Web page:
Ottilie: Star of County Down Paperback – 1 Apr 2013
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Born in Comber, a tiny Ulster town, Ottilie Patterson rose to be regarded as the greatest Blues singer to emerge outside America. So talented was she that she received acclaim and acceptance from American Blues audiences themselves, as well as audiences in Europe. This book traces her story from early days of performing in Ulster, through her Hollywood-style arrival on the jazz scene with the Chris Barber Jazz Band, to triumphant performances at all the main concert venues on both sides of the Atlantic. Her story is not without its unhappy, dark moments however, and follows the lines of the stories of many jazz greats. Persistent bad health, a failed marriage and the stress and strain of hectic touring schedules eventually caused Ottilie to withdraw from performing and spend the latter years of her life in the relative solitude and calm of Ayr in Scotland. Ottilie is a reminder to us that extraordinary things sometime come to us dressed in quite ordinary packaging, and is an encouragement for us to see what can be achieved through determination and strength of character. Additional Information Ron Cassidy lives in Manchester, England. He spends a good deal of his time as a retired Church of England clergyman writing about jazz, his life-long passion, as well as other subjects. He is a regular contributor to Just Jazz Magazine, as well as the author of Let the Good Times Roll: The Story of New Orleans.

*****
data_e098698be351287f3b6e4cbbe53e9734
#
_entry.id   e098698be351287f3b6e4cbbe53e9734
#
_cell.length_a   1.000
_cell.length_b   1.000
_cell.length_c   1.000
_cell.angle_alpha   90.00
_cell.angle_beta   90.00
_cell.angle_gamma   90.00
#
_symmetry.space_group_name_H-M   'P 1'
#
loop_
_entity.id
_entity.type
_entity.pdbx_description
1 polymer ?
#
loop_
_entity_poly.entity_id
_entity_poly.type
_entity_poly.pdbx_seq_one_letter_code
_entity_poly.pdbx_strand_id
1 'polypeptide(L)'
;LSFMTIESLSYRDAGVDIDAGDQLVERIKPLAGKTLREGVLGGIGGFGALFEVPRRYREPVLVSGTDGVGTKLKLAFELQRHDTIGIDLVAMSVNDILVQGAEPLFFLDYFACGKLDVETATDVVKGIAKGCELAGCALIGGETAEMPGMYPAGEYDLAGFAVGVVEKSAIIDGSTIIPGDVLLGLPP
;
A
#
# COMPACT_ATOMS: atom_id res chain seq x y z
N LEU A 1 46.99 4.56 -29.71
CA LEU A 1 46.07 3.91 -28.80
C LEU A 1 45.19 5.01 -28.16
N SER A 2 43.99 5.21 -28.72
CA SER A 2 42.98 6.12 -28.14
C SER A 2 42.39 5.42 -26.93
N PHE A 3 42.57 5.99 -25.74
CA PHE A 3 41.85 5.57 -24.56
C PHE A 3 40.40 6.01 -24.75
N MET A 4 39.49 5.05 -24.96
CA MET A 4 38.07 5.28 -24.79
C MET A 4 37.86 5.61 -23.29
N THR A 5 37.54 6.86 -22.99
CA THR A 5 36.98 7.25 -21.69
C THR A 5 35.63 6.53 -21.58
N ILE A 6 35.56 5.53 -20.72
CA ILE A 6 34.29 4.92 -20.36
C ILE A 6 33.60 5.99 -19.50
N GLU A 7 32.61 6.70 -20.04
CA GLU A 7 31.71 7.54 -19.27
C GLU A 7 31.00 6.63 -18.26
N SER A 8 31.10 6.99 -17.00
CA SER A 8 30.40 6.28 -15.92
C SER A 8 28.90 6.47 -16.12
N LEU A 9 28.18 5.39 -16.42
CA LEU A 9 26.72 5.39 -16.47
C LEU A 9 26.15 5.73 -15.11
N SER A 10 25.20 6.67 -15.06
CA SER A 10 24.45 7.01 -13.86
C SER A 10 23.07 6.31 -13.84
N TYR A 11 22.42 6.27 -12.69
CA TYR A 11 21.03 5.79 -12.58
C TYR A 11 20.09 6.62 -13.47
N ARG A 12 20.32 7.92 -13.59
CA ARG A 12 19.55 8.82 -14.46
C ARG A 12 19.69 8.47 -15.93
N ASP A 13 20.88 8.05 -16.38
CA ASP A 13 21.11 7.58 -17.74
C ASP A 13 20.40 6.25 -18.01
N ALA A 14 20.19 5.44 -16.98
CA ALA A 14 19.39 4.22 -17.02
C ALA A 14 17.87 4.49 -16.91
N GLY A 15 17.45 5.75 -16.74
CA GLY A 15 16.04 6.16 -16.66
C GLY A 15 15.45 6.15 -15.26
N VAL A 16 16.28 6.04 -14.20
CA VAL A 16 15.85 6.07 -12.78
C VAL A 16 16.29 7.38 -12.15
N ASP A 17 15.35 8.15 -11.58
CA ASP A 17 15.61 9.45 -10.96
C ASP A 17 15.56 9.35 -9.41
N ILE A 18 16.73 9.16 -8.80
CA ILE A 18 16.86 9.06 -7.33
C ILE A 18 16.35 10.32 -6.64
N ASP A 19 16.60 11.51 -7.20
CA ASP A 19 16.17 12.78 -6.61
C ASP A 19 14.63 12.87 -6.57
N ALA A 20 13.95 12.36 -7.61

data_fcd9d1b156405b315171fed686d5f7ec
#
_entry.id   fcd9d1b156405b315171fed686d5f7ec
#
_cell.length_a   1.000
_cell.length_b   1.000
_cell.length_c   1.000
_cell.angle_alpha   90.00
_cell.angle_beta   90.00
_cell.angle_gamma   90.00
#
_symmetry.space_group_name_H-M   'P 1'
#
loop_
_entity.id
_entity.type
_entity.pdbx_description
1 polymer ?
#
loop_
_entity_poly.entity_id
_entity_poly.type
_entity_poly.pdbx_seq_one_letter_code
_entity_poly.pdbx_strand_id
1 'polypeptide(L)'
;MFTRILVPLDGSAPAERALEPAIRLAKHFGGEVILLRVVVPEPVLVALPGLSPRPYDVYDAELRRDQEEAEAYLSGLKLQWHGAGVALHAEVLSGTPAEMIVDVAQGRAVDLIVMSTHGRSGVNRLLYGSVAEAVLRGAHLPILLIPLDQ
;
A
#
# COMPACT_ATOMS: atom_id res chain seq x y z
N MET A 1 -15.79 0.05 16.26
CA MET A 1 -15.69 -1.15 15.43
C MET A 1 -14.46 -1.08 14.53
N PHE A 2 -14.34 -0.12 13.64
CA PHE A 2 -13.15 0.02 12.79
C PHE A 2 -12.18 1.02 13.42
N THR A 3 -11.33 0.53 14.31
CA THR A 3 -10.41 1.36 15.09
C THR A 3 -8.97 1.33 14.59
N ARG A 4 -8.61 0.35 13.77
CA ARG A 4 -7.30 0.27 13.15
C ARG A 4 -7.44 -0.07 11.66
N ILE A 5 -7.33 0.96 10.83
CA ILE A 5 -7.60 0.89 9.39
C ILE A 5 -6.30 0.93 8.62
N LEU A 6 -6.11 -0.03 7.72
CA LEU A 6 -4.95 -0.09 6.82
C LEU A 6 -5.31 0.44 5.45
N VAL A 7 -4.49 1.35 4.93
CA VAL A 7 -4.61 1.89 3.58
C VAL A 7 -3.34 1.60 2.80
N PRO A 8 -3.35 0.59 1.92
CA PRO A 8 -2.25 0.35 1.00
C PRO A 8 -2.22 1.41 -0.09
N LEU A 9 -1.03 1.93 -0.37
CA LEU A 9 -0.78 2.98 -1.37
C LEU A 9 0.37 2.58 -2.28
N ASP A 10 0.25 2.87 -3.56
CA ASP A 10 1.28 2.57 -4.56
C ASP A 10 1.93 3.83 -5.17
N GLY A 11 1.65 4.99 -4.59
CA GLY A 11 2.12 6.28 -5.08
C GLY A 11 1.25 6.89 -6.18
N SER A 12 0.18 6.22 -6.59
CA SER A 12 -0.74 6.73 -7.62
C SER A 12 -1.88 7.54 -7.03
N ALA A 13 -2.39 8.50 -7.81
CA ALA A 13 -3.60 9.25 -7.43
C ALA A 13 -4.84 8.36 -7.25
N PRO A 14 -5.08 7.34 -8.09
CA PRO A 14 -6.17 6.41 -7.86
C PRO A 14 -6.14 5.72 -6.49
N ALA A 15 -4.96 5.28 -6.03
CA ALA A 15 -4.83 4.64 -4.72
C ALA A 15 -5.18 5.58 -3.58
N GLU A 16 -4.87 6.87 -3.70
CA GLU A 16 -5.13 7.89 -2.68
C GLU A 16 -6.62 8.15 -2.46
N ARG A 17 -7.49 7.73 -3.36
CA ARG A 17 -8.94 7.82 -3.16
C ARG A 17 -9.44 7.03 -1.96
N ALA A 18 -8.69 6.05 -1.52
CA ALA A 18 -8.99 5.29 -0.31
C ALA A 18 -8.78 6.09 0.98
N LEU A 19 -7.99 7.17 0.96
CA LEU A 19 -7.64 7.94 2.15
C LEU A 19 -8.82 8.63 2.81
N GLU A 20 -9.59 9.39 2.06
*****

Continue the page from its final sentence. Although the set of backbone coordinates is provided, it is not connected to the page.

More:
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Top Customer Reviews
For me Ron Cassidy does a great service to a much admired singer. He describes the pros and cons of the history of Ottilie and the Barber band. The author highlights the changes in the history of Jazz in this period and gives thoughts for debate. I have been a fan of the band for many years and the book gives much information that I did not know. Ottilie's love for Chris never died despite their troubled relationship. This is well illustrated by her poem at the end of the book.
There was a strength and power in her voice which hid the frailty below the surface.
Ottilie remained true to her roots. If I had to choose one number that or me captures her longing it is 'If I h the wings of a swallow' I recognize that this is not the blues for which she was famous.
I recommend this book.
The illustrations were mostly new to me and the discography was useful. I could have done without some of the wrtings of Ms Patterson although I understand the author's reasons for including them.